Referring to current research on self-regulated learning, we analyse individual regulation in terms of a set of specific sequences of regulatory activities. Successful students perform regulatory activities such as analysing, planning, monitoring and evaluating cognitive and motivational aspects during learning not only with a higher frequency than less successful learners, but also in a different order—or so we hypothesize. Whereas most research has concentrated on frequency analysis, so far, little is known about how students’ regulatory activities unfold over time. Thus, the aim of our approach is to also analyse the temporal order of spontaneous individual regulation activities. In this paper, we demonstrate how various methods developed in process mining research can be applied to identify process patterns in self-regulated learning events as captured in verbal protocols. We also show how theoretical SRL process models can be tested with process mining methods. Thinking aloud data from a study with 38 participants learning in a self-regulated manner from a hypermedia are used to illustrate the methodological points.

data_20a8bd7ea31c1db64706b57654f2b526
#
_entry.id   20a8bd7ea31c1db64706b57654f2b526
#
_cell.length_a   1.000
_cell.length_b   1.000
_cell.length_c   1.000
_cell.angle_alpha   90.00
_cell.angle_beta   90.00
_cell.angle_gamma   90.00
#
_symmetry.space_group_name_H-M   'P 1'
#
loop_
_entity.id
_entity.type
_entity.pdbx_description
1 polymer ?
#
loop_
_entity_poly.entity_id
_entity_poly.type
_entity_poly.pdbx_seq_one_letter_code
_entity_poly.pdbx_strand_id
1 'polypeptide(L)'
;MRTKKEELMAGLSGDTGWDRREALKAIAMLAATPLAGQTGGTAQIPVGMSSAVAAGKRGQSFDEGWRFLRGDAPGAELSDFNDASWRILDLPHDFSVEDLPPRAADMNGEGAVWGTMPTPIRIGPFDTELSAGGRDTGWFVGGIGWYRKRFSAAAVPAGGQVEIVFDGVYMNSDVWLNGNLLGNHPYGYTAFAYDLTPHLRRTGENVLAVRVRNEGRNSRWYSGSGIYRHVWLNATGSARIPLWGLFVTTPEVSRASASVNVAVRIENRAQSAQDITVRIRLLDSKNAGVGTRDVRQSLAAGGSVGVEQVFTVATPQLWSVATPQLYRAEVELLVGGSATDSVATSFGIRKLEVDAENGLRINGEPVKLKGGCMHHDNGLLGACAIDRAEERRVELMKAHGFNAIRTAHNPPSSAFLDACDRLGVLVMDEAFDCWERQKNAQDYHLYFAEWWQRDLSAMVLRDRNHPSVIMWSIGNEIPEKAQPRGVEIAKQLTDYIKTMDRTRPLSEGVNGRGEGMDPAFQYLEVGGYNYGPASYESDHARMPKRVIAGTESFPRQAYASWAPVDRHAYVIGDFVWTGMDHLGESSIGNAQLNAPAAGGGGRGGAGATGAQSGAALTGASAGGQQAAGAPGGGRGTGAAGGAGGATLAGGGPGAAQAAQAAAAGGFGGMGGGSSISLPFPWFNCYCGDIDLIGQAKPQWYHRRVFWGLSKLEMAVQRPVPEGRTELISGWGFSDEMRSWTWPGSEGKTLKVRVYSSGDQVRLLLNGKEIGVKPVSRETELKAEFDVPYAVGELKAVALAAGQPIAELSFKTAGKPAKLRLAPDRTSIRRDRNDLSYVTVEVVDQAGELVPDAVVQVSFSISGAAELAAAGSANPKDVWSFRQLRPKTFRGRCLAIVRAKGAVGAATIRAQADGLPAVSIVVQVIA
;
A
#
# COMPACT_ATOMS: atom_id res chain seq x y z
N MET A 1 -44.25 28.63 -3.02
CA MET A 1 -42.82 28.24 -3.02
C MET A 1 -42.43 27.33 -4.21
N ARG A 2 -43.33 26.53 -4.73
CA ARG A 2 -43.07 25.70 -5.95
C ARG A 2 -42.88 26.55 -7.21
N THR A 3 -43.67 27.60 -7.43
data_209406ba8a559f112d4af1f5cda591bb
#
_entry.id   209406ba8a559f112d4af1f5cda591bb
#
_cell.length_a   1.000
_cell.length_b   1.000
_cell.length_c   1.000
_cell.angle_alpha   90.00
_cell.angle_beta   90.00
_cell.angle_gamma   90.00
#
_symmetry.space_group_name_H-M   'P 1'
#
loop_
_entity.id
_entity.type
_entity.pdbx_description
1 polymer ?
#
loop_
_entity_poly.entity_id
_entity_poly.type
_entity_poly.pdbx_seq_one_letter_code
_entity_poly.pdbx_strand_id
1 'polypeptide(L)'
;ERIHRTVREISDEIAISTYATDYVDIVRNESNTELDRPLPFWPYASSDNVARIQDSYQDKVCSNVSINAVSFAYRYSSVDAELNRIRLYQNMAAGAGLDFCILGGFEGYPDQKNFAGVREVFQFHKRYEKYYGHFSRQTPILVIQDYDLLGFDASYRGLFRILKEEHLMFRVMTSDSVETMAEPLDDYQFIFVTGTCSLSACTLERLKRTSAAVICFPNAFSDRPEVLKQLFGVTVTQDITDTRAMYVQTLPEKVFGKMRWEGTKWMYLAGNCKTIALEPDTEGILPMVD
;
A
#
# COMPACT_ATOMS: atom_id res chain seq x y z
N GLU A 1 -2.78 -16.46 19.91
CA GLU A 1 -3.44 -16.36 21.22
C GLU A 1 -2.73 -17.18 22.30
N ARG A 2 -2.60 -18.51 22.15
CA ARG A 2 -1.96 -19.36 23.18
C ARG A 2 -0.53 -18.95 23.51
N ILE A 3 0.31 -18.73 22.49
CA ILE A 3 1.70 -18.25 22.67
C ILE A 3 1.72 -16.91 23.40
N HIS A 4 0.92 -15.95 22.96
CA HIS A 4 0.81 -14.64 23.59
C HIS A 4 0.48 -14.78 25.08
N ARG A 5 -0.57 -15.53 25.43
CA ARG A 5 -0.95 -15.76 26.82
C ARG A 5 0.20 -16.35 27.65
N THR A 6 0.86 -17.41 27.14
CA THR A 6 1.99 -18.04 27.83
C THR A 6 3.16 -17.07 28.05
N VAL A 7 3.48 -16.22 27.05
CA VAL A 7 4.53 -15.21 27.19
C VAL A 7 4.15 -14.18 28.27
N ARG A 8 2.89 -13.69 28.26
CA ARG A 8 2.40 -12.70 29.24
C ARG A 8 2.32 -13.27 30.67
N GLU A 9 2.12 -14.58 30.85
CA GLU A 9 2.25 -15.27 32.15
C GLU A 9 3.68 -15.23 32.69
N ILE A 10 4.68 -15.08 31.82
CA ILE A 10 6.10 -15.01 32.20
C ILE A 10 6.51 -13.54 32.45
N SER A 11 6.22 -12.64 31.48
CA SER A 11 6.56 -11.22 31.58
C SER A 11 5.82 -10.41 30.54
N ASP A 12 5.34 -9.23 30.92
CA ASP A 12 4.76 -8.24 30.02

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We thank the German Research Foundation for funding (DFG: BA 2044/5-1).
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Bannert, M., Reimann, P. & Sonnenberg, C. Process mining techniques for analysing patterns and strategies in students’ self-regulated learning. Metacognition Learning 9, 161–185 (2014). https://doi.org/10.1007/s11409-013-9107-6